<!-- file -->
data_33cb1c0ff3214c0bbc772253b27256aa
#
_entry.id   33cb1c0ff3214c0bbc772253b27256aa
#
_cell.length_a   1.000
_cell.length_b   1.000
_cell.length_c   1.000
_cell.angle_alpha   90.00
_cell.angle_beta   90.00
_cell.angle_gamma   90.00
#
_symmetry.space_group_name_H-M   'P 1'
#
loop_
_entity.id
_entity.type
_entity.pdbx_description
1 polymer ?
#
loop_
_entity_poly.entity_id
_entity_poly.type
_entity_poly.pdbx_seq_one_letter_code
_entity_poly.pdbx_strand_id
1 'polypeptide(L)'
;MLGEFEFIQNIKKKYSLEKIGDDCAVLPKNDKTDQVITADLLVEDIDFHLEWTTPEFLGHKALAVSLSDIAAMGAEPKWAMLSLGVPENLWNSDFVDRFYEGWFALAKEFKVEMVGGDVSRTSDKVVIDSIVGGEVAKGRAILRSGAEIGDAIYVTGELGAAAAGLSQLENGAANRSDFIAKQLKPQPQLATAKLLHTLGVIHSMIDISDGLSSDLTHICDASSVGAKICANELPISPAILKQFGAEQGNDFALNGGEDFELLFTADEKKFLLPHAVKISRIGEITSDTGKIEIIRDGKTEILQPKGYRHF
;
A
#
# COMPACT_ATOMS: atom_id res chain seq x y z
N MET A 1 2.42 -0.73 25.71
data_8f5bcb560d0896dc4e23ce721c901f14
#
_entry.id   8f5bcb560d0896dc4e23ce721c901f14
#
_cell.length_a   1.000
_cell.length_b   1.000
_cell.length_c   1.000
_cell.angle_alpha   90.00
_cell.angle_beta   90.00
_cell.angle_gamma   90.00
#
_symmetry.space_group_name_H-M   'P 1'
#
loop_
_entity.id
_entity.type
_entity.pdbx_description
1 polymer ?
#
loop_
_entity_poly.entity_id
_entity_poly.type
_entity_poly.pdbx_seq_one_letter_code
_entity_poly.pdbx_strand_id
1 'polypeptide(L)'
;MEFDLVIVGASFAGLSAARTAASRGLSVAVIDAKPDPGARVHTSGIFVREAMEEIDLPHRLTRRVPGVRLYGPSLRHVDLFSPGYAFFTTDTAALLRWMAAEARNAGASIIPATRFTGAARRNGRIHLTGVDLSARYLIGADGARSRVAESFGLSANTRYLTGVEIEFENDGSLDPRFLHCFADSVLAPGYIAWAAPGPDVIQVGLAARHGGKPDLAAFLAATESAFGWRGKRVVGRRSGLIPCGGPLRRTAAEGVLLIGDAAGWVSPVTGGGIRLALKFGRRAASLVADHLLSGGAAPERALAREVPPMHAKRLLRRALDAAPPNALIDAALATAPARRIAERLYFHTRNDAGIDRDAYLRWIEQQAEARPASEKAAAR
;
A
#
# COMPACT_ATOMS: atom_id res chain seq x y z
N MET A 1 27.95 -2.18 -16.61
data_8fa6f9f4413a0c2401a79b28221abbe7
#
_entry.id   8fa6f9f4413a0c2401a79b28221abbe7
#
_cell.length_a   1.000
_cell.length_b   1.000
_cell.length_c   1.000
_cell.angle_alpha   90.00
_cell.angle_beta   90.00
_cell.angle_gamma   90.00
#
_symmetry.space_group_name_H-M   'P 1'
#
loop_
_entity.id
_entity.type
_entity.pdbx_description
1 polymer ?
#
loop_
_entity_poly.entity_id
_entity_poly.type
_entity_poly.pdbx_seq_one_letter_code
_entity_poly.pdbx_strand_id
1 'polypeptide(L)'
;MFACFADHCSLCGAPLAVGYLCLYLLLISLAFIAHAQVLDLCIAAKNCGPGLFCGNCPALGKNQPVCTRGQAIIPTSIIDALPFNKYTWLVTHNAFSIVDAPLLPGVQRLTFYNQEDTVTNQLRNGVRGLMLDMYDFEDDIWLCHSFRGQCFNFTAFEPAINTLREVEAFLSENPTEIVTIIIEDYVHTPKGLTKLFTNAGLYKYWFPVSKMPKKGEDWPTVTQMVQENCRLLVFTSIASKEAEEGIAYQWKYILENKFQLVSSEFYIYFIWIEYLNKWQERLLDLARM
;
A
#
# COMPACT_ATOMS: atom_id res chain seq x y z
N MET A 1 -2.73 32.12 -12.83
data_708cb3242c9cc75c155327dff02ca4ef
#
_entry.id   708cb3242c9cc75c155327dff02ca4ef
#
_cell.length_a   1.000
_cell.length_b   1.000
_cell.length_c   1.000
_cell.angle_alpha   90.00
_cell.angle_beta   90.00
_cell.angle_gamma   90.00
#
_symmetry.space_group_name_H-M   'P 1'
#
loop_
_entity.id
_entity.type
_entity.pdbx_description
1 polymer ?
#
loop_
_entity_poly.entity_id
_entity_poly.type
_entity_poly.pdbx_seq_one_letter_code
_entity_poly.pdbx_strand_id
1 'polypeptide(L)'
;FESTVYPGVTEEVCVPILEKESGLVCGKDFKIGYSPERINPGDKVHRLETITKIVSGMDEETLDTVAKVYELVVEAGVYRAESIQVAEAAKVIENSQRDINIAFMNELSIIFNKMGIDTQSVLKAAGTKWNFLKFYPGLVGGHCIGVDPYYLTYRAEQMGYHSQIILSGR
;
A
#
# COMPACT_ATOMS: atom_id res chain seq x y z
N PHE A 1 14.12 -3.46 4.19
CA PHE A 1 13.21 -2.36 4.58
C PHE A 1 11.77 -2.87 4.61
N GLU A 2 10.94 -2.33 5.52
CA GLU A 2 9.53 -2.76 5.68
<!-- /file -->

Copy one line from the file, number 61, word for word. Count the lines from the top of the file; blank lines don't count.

# COMPACT_ATOMS: atom_id res chain seq x y z